Life as a university student is fantastic in so many ways. The buzz of meeting new people and forging meaningful, long-lasting friendships; the feeling of independence and standing on your own two feet; and of course, the next step in your learning journey.
However, you are still not immune from the ups and downs life throws at us all. No matter how great a time you are having, you can still experience the unpleasant feeling of stress somewhere along the way.
Part of being human is experiencing a range of emotions. It can be sparked by anything – money worries, relationship issues, coursework, or family problems are just a handful of examples. The good news is, there is no shortage of ways to combat stress. The even better news is, it doesn’t involve reinventing the wheel or splashing out a scary sum of money. Here are three tips to deal with stress as a student:
Countless respected figures from the medical world are passionate advocates of the theory that exercise is hugely beneficial for both our bodies and our minds. It’s not about running the London Marathon or swimming the Channel – something much less ambitious and closer to home will do the trick.
Physical exertion releases endorphins in the brain which exude positivity. Even 20-30 minutes per day is sure to bring around a significant improvement in your disposition. This could be a walk from your student accommodation to the local amenities in the lovely fresh air, a stint on the treadmill at a nearby gym, a few lengths in the swimming pool or a game of five-a-side football, to name but a few.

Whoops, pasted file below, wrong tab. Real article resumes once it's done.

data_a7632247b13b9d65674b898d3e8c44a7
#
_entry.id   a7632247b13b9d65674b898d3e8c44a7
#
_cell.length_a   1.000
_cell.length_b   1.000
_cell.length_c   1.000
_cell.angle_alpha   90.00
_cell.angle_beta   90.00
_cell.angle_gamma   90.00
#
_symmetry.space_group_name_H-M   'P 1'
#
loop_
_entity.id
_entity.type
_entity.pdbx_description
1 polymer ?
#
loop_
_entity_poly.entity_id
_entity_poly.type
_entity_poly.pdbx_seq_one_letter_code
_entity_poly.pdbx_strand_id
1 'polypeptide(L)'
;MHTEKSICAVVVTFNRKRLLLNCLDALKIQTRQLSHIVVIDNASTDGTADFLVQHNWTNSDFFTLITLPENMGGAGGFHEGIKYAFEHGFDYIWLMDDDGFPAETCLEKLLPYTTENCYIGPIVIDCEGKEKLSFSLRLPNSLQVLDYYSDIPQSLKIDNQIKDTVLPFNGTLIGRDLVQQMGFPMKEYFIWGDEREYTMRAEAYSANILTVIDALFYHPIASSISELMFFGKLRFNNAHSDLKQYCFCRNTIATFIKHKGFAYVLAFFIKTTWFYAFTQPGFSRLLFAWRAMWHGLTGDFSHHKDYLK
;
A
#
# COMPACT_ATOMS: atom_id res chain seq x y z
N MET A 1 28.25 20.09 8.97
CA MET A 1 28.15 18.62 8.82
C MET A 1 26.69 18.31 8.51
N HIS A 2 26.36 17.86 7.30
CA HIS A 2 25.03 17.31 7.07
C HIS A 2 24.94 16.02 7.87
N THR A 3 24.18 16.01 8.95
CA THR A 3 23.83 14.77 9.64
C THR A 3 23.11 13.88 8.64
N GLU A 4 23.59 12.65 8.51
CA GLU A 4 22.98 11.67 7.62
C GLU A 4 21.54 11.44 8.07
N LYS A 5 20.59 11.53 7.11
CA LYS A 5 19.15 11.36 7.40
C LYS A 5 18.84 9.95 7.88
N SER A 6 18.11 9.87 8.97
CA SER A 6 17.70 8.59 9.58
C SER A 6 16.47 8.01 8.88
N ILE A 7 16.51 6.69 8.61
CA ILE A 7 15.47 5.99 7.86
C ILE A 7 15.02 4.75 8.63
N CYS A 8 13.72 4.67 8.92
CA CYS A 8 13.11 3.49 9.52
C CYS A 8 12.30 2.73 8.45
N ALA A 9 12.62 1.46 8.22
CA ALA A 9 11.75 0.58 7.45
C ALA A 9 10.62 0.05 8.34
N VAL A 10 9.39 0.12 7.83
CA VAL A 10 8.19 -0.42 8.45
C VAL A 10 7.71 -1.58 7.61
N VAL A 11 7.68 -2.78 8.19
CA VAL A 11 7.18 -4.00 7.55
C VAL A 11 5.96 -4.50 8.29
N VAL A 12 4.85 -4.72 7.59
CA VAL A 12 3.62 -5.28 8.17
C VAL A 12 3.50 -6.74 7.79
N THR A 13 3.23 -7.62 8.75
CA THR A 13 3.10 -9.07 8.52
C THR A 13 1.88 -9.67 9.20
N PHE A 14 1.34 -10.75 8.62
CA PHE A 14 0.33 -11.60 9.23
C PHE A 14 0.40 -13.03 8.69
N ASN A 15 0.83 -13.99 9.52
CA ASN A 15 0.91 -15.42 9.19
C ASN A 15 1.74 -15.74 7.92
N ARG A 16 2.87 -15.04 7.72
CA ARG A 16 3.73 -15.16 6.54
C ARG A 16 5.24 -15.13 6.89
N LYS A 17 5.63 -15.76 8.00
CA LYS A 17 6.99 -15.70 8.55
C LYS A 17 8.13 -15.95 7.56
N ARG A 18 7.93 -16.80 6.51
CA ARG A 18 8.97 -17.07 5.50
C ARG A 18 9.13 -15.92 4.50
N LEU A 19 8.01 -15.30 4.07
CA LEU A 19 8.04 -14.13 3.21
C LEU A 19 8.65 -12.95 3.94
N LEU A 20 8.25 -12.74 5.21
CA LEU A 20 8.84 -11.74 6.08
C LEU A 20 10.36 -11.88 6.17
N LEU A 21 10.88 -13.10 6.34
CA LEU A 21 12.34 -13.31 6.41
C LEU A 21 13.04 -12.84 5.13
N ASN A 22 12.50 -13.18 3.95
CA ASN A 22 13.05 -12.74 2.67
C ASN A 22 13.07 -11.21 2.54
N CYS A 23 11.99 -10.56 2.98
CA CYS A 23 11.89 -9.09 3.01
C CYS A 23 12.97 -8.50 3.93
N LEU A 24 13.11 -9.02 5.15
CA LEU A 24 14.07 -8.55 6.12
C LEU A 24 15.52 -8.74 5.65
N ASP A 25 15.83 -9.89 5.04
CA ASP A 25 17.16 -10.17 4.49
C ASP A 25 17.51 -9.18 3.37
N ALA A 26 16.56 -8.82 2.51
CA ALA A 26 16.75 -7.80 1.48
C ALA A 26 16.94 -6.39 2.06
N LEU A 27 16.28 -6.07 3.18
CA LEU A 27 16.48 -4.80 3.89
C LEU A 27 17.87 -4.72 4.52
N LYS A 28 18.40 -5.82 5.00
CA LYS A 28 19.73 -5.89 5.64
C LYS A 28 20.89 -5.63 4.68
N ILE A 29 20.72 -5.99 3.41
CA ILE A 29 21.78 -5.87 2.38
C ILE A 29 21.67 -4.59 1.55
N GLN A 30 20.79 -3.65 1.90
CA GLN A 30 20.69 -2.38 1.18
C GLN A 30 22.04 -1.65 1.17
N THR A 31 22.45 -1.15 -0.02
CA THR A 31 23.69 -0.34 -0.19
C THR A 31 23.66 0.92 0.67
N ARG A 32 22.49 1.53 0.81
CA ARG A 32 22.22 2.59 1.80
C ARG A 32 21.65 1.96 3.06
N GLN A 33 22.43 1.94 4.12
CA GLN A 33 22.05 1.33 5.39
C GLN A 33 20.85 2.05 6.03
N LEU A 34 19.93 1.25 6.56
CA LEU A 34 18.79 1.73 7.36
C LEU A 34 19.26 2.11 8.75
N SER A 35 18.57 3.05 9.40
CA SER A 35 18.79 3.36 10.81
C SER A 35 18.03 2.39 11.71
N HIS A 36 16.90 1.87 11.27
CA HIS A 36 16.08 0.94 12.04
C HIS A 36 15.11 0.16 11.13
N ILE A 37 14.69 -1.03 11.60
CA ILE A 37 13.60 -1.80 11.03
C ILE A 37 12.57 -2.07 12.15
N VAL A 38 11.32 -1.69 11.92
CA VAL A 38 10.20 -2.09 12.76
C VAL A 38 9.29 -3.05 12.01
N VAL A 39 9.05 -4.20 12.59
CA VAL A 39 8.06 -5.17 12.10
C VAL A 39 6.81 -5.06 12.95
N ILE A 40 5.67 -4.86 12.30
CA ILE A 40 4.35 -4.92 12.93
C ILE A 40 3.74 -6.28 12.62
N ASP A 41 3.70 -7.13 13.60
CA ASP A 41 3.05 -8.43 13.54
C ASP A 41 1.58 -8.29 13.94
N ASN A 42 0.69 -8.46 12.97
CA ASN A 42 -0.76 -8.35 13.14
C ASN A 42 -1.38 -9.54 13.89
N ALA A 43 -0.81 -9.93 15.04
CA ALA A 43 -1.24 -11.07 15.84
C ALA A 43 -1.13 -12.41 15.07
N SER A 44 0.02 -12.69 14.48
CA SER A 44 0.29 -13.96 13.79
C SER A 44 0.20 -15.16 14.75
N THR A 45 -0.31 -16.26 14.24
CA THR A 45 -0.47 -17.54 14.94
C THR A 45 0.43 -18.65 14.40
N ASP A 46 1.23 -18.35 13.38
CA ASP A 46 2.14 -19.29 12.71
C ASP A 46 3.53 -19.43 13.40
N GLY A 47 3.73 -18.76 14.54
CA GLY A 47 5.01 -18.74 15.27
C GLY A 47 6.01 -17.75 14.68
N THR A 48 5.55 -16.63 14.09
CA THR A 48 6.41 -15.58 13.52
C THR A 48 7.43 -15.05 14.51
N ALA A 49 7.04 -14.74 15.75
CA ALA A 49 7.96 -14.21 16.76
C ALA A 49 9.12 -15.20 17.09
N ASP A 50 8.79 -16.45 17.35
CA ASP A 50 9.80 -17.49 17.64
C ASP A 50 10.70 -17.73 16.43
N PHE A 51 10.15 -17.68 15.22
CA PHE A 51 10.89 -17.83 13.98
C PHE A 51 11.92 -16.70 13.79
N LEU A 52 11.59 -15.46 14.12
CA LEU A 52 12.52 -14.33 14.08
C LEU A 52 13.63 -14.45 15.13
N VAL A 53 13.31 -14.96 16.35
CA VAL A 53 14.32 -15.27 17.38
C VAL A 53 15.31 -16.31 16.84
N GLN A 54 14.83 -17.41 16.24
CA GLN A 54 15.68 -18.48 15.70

YOU ARE WHAT YOU EAT
In a similar vein to the first point, this isn’t about doing something drastic and suddenly restricting yourself to a stick of celery and a glass of water! High-profile nutritionists have frequently highlighted the benefits of a balanced diet when it comes to overcoming life’s obstacles.
Just a few extra vegetables and pieces of fruit a day, along with plenty of fluids to keep you hydrated, will encourage a brighter outlook and, crucially, provide you with a lot more energy. Why earmark one or two days a week (perhaps not Friday and Saturday, the traditional ‘treat nights’) for particularly healthy meals.
It is very important to remember that there is absolutely no shame in feeling stressed. The stigma associated with expressing such feelings is being broken down thanks to successful public campaigns by the likes of Lady Gaga and the Prince and Duchess of Cambridge.
It is amazing how much better you feel about something when you open up and share it with someone – perhaps a friend, relative, or member of staff at university or your student accommodation. Sometimes the problem doesn’t seem as big once you have talked it through. Even if it still does, by confiding in someone you trust, you are enlisting the help of someone who can offer fresh solutions and come at it from a different angle.